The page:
Gene Clark – Firebyrd (1984): On Second Thought

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In early 1966, Byrds co-founder and primary songwriter Gene Clark departed the successful Los Angeles band to pursue a solo career that led to a series of musical adventures. Signing on as the most commercially oriented of the bunch, Firebyrd couples roots rock riggings with brassy pop hooks to highly satisfying effect.

A cast of familiar faces contributed their talents to the album, including the likes of former Byrds bassist Chris Hillman, Steve Miller Band guitarist Greg Douglass, flautist Bud Shank, and banjo picker Herb Pedersen who supplied back up vocals and harmonies. Sympathetic to the material and handling their assigned roles with confidence and comfort, these players prove to be a mighty suitable fit.

Gene’s rich and earthy vocals are in stellar shape throughout Firebyrd (Takoma Records). The energy is refreshing, while the composition and organization is tight and to the point, prompting each track on this album to pack an emotional punch. Catchy choruses, ranging from gospel influenced to polished pop stylings, cement the production.

Original efforts such as the sweeping shimmer of the soul-slanted “Something About You Baby,” the grunting blues of “Vanessa” and the yearning reflections of “Rain Song” emphasize Gene Clark’s skill for nailing razor sharp verse to firm melodies. Injected with the whistling tone of a flute, the classy “Blue Raven” and the bouncy country-colored “Rodeo Rider” are further guaranteed to win friends.

[SOMETHING ELSE! INTERVIEW: Gene Clark joined Beverly Paterson to discuss adapting from one genre to another, the lasting impact of the Byrds, and his genre-melding creative process.]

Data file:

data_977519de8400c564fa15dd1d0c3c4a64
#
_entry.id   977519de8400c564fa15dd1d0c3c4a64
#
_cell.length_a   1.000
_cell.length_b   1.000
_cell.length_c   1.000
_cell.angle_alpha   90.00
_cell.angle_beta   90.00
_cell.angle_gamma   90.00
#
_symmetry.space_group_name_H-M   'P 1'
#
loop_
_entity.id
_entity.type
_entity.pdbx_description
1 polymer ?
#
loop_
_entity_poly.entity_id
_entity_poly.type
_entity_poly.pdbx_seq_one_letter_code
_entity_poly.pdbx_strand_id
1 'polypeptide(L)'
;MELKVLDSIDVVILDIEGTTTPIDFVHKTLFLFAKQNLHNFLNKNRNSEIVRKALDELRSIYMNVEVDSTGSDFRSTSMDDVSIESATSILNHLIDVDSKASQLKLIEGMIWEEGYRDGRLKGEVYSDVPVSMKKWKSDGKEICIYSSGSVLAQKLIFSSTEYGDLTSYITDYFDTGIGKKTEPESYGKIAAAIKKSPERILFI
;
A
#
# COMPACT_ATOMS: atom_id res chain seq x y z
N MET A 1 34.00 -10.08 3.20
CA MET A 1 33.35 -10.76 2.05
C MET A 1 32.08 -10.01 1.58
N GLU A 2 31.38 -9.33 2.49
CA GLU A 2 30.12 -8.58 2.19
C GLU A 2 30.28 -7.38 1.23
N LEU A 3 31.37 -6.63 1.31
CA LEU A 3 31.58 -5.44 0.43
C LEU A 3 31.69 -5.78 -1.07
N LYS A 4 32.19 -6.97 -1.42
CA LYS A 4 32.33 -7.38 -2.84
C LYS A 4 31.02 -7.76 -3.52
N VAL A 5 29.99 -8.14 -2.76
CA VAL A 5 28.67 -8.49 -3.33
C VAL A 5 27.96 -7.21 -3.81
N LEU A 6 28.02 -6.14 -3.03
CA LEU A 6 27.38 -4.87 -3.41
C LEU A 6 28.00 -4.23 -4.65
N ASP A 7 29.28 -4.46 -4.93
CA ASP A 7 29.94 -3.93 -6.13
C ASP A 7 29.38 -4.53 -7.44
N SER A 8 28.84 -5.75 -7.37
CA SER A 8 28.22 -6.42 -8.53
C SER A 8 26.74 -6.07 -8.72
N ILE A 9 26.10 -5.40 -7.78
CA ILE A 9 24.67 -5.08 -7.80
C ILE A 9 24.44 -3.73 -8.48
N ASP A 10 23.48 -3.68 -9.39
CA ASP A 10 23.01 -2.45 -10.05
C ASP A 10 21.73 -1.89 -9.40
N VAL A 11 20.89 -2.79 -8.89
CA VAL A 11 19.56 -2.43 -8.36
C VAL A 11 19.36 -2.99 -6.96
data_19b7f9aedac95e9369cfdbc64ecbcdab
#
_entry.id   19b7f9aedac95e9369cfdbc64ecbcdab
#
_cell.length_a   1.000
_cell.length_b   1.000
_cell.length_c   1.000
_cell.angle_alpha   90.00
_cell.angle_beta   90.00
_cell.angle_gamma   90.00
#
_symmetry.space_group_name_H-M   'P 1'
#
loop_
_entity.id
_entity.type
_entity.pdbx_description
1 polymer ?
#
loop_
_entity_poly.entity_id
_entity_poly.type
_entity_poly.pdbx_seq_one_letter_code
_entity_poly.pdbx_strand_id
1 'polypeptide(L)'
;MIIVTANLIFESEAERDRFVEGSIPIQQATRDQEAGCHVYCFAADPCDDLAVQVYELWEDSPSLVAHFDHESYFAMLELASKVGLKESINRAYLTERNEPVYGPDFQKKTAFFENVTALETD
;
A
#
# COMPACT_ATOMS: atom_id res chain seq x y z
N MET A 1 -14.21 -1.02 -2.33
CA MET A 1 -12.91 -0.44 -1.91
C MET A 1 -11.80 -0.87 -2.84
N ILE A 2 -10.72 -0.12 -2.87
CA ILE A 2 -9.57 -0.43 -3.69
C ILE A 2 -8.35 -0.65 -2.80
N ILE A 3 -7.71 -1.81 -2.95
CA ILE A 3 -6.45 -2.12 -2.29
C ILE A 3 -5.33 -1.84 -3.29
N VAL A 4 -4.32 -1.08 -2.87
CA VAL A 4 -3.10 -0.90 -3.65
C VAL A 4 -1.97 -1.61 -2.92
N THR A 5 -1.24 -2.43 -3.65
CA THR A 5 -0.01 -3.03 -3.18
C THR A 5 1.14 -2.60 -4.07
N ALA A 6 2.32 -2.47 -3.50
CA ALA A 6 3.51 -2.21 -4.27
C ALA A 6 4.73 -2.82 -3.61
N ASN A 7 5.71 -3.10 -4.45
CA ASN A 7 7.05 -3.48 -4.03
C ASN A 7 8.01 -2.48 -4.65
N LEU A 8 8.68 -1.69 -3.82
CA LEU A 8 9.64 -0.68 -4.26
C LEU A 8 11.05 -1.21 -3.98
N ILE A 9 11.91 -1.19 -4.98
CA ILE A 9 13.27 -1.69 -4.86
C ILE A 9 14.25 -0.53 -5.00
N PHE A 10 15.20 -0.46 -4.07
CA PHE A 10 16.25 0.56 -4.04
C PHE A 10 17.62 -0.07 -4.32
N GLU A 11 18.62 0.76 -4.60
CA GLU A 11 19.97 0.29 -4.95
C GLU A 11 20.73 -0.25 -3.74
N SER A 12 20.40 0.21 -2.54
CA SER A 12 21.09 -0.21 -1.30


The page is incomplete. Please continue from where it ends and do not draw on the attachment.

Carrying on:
Acknowledging his Byrds days, Gene reprises Bob Dylan’s “Mr. Tambourine Man,” which was a No. 1 hit for the band in the summer of 1965. Disrobing the jangle and remodeling the song into a stirring piano-dominated piece of meditated beauty, Clark provides an entirely different angle to the mix. A rendition of Gene Clark’s own “I’ll Feel a Whole Lot Better” also from 1965, is featured here as well, and nixes the power-popping jingle in favor of a swaying country tempo.

Gordon Lightfoot’s “If You Could Read My Mind” is additionally revisited. Although the basic ingredients remain, Gene pours extra layers of depth and expression into the interpretation, making the ballad even sadder than the initial recording which topped the charts in 1971.

Despite the fact Clark’s work never lacked critical praise, mainstream acceptance was not to be had, and Firebyrd was no exception. Gene Clark passed away in 1991, leaving behind a catalog of impressively innovative and creative albums. New generations have discovered his music, and it is no stretch of truth to say his star shines brighter now than when he was alive.

Beverly Paterson

Beverly Paterson

Beverly Paterson was born the day Ben E. King hit No. 4 with "Stand By Me" -- which is actually one of her favorite songs, especially John Lennon's version. She's contributed to Lance Monthly and Amplifier, and served as Rock Beat International's associate editor. Paterson has also published Inside Out, and Twist & Shake. Contact Something Else! at reviews@somethingelsereviews.com.
Beverly Paterson
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